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Average User Score
4.5 ⁄ 5 stars
Based on 2 reviews
CarGurus Expert ReviewThe Good
The continuously variable transmission in the 2011 Nissan Sentra offers precise operation and good fuel economy, perhaps the high point of the model, especially when teamed with the 2.5-liter engine.The Bad
Cramped interior ergonomics, an underpowered base engine, and a harsh suspension severely impact the value of the 2011 Sentra.
The CarGurus View
It seems the 2011 Nissan Sentra has fallen into a no-man’s land, as the Versa offers a better option for a compact, and the Altima is a much better midsize alternative. If you have your sights set on the Sentra, go for the 2.5-liter engine with the continuously variable transmission, and work from there. With a bit of suspension tuning and some ergonomic adjustments, the Sentra could be a valuable entry amongst the Nissan lineup.
At a Glance
With an interior volume that caused the EPA to push this compact into the midsize arena, the Sentra had been the entry-level offering from Nissan since 1982. In 2004, the Versa replaced the Sentra as the compact entry in the Nissan lineup. (In markets outside the U.S., the Sentra is badged as the Sunny.)
With six trim levels and two engines, the Sentra positions itself as everything from an economy car to a wannabe sports sedan, but regardless of trim or EPA designation, the Sentra remains a four-door, front-wheel-drive compact. 2011 sees no changes for the Sentra, as it is fresh off its latest generational change in 2007.
Sentra 2.0 trims get a 140-hp version of the Nissan MR engine, developed in conjunction with Renault. It’s an all-aluminum offering with variable valve timing and some unique features like offset cylinder placement. Torque is unimpressive, with 147 lb-ft waiting until 4,800 rpm to show up. As those 140 horses don’t arrive until 5,100 rpm, you’ll find yourself wanting when accelerating from a stop. Unfortunately power delivery doesn’t change dramatically as the rpms climb, and highway maneuvers will definitely tax the limits of the engine.
You’ll get the option here of a six-speed manual or continuously variable transmission (CVT), and while the manual is slightly quicker than the CVT, it also has a vague clutch and a sloppy shifter that severely impede enjoyment. The CVT is a much better option here and even beats the manual in regard to efficiency, getting a rating of 26/34 mpg as opposed to the six-speed’s 24/31.
The SE-R trim gets a 2.5-liter, all-aluminum DOHC engine built in Tennessee. It offers a big power upgrade from the 2.0-liter engine, with 177 hp and 172 lb-ft of torque, showing up at 6,000 and 2,800 rpm, respectively. It’s available only with the CVT and gets 24/30 – only a small penalty from the 2.0 with the six-speed.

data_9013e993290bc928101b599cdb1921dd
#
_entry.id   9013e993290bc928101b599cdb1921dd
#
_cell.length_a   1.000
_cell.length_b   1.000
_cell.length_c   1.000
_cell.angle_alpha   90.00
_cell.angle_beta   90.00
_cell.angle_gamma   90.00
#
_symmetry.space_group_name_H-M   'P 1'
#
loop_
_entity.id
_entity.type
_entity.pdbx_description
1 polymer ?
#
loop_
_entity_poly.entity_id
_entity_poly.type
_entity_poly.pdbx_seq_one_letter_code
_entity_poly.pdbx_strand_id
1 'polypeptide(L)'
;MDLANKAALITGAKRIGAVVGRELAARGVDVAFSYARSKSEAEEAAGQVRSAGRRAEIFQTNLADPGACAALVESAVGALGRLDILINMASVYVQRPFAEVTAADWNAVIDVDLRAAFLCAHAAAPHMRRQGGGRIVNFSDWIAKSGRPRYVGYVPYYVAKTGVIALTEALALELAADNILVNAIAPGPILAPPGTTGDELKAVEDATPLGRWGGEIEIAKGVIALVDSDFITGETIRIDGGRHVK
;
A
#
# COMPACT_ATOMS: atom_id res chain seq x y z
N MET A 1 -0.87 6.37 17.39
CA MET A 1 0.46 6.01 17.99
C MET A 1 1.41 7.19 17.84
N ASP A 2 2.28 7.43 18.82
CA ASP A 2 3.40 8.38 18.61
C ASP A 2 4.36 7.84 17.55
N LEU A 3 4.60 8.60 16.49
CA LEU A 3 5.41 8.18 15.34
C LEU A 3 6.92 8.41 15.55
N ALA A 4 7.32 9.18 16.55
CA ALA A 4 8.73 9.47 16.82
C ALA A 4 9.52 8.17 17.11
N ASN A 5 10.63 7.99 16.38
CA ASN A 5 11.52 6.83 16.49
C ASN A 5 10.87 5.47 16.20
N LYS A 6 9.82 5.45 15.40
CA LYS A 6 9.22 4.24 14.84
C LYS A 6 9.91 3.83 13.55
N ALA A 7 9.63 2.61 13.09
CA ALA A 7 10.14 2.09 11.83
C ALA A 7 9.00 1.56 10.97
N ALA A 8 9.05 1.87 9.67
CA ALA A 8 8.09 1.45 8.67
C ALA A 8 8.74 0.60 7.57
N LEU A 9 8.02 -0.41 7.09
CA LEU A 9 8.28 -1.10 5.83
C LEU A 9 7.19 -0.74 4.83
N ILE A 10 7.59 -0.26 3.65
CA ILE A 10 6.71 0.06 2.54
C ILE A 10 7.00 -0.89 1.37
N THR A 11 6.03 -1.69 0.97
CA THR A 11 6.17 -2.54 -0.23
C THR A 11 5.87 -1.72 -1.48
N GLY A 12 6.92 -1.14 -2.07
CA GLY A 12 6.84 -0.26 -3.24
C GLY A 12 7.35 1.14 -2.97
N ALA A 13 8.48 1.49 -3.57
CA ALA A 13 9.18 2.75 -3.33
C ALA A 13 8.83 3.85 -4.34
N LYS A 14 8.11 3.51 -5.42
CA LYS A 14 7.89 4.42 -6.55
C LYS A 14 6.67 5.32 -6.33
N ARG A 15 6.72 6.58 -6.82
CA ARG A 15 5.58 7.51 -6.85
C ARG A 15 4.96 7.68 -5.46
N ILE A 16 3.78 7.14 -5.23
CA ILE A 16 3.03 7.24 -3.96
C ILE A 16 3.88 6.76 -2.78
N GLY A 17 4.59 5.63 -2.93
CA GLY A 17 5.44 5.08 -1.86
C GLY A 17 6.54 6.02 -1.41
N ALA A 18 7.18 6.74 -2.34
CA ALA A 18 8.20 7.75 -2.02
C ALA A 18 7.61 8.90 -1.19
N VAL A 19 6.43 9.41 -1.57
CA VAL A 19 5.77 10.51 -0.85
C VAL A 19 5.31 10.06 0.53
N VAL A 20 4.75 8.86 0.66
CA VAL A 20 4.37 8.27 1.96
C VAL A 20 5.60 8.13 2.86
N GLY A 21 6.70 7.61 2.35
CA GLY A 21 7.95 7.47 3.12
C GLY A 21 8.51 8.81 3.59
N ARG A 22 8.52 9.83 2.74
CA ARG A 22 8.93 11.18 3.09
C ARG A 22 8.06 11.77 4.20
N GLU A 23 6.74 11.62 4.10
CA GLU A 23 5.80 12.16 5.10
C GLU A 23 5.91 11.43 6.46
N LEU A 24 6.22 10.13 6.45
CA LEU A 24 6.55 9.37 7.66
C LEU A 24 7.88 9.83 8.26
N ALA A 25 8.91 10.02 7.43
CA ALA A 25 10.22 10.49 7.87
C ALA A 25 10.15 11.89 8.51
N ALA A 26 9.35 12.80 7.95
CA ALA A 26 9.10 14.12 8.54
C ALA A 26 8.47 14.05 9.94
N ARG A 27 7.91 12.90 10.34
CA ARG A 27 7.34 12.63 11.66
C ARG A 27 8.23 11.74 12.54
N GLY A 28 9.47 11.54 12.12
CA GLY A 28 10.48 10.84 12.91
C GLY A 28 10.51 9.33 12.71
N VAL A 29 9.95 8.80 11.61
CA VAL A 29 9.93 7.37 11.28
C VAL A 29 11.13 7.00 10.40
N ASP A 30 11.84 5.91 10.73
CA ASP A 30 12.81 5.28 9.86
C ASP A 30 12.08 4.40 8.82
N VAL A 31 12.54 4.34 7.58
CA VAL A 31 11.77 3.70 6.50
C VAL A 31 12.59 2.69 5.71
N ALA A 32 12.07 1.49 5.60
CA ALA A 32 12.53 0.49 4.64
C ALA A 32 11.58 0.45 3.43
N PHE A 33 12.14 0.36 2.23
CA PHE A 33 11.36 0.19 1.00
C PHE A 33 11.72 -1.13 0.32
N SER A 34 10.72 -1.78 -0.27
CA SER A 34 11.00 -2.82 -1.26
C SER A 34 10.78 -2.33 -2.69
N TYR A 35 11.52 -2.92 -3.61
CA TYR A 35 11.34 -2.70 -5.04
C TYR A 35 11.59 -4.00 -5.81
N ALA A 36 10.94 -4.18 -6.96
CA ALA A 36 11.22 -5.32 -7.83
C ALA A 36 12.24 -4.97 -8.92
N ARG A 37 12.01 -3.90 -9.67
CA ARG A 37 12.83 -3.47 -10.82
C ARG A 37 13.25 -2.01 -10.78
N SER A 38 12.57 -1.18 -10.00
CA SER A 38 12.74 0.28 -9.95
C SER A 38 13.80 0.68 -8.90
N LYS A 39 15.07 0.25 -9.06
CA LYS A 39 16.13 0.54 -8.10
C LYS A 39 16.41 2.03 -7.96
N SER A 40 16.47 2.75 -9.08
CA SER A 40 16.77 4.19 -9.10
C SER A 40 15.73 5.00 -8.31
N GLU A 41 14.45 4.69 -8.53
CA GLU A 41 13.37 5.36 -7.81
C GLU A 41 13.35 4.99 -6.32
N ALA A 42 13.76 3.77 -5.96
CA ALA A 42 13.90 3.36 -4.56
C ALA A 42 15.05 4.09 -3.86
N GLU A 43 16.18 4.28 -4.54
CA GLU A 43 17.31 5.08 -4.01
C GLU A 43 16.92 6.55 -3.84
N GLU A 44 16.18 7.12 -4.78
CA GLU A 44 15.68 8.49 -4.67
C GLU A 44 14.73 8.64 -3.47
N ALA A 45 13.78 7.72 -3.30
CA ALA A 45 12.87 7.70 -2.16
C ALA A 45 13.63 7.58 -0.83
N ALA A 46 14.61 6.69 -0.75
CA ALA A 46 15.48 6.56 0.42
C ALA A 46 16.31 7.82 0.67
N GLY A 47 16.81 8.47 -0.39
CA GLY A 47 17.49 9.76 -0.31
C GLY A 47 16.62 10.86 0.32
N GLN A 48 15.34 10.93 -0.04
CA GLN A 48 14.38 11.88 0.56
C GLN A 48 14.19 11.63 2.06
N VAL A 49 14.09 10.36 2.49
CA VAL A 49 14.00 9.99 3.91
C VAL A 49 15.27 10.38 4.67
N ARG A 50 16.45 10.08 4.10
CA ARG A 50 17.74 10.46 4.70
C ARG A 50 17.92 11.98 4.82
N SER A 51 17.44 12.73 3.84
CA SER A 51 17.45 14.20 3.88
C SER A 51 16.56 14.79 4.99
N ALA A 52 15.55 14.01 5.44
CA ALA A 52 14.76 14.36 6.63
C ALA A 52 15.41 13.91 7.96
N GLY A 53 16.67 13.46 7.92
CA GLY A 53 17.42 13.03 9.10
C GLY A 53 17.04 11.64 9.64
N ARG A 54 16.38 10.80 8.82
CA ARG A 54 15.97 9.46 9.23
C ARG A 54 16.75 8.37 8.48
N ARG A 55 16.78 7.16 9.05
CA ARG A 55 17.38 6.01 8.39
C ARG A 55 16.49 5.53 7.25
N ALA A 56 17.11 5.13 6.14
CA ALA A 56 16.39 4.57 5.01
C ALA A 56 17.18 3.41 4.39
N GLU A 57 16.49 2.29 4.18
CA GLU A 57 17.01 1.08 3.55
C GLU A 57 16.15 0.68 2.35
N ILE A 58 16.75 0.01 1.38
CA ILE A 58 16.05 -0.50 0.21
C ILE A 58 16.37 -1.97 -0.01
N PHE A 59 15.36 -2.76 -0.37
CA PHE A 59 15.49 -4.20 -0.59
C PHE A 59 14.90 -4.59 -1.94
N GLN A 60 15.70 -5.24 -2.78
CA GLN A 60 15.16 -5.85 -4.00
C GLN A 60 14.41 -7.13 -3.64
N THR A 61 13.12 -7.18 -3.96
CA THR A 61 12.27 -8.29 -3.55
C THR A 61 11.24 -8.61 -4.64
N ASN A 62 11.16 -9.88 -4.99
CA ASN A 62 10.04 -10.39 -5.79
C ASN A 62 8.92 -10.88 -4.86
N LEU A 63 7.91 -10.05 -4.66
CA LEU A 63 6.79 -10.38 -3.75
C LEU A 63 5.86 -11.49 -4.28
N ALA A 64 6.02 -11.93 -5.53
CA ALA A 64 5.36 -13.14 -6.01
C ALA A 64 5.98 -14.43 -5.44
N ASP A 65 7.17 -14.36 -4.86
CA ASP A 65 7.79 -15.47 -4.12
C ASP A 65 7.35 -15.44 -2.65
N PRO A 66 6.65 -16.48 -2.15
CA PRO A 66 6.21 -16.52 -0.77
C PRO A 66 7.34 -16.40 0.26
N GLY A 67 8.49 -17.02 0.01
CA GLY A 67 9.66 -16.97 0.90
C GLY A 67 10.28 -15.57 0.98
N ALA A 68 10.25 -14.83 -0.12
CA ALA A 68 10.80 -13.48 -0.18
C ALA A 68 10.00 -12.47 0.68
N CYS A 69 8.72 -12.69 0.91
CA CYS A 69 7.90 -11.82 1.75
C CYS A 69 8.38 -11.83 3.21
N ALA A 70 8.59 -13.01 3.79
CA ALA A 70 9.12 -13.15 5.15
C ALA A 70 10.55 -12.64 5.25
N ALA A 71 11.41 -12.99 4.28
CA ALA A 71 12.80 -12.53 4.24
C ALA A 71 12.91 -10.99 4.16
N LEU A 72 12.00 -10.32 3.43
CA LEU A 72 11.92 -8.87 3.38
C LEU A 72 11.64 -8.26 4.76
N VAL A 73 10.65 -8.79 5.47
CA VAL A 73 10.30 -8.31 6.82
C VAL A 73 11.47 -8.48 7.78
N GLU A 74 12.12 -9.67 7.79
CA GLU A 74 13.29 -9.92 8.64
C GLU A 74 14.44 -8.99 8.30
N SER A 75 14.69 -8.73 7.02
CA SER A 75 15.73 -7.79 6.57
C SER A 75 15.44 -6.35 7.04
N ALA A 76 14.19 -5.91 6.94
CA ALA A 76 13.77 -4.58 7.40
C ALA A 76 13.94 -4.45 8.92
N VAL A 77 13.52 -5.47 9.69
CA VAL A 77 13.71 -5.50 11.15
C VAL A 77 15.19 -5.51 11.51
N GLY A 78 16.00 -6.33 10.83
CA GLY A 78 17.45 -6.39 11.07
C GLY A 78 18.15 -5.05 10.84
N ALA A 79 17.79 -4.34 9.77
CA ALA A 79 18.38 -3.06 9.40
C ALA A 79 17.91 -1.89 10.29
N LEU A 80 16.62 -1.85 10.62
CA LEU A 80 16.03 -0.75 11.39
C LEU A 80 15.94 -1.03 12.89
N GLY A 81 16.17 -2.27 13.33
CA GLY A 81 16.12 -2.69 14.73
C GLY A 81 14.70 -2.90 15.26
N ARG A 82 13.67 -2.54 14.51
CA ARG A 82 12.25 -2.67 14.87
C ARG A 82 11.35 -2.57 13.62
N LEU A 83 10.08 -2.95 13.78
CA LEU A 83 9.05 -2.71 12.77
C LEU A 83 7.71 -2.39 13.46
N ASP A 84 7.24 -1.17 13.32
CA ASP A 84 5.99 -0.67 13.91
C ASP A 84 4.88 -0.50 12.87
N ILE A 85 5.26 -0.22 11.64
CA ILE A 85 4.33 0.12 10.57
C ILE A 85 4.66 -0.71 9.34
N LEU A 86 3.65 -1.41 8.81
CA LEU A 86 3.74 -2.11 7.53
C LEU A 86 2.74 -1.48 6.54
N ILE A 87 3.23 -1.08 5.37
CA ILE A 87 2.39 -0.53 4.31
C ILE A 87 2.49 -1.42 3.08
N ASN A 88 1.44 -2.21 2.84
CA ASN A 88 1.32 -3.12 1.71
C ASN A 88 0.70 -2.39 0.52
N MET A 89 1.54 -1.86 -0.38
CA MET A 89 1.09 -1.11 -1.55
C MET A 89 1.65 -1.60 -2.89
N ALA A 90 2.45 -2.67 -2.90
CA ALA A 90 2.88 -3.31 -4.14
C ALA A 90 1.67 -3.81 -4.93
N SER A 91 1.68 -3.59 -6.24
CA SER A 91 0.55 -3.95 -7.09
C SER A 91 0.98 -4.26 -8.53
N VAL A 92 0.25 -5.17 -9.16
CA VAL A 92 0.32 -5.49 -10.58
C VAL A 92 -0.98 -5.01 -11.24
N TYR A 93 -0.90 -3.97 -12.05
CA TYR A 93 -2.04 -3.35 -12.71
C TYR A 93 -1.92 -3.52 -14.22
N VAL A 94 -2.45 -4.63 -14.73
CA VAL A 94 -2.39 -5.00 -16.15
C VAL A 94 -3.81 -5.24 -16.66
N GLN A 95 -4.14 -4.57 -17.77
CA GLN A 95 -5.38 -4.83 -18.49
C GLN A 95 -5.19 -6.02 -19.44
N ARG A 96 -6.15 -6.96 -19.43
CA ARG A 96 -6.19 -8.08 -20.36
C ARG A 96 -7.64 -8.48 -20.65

For even more power, the SE-R Spec-V trim gets a 200-hp version of the 2.5-liter engine. Its peak hp arrives at 6,600 rpm, and while it gets a small torque bump of 8 lb-ft, that doesn’t arrive until 5,200 rpm, as opposed to 2,800 in the non-Spec-V SE-R. It’s yoked to the six-speed manual for 21/28. The lack of the CVT here is a reason to avoid the Spec-V, especially considering the high rpm needed to really utilize its small power upgrade.
Ride & Handling
While the Sentra feels solid, its suspension jars over even slight imperfections, with the sport suspension of the SE-R and Spec-V trims only magnifying the issue. While luxury levels are not expected here, the Sentra falls short of its competitors.
There Sentra has only moderate lean and roll to deal with in the 2.0 trims, both combated slightly with the sport suspension on non-2.0 trims. That said, the performance offered with the sport suspension doesn’t come close to meeting rivals' setups and offers a lack of comfort that is frustrating at best.
Cabin & Comfort
Sentra seats at least are comfortable and offer plenty of room for even taller occupants. Rear seats are the exact opposite, with barely adequate head room and knee space that is almost non-existent. The Spec-V trim offers sport seats that significantly improve side bolstering for more lateral support without sacrificing much comfort.
Hard plastics overtake the visual impression of the Sentra’s interior, hampering perceived value. While leather upholstery does upgrade the SL a bit, it’s not enough to make much of a difference, and the Spec-V’s small interior changes of new stitching and some swapped badging are not enough to impress.
Controls are easy to see and operate for the most part, even the small screen for the optional navigation system – a welcome surprise. Some have complained about smaller gauges washing out in direct sunlight, but most are visually accessible, if not pleasing.
All Sentras get antilock brakes with brake assist, traction and stability control, daytime running lights, and six standard airbags. The SE-R and SE-R Spec-V trims both get upgraded four-wheel antilocks.
NHTSA ratings for the 2011 Sentra have yet to be released, as the organization has set new standards and testing procedures this year – tests it says will be more rigorous. With that in mind, the 2010 Nissan Sentra garnered five-star ratings in all tests other than side impacts involving the rear passenger and rollover resistance, both of which earned four-star ratings.
What Owners Think
While owners are impressed with the price of the Sentra, it still manages to fall short of the competition on several levels. Major complaints arise from the performance of the 2.0-liter engine, a stiff and uncomfortable suspension, and cramped seating. However, the CVT operates with flawless precision, and the competent and accessible navigation system is a nice surprise at this level.
by Michael Perkins
Talk about the 2011 Nissan Sentra
Looking for a Used Sentra in your area?CarGurus has 22,989 nationwide Sentra listings starting at $975.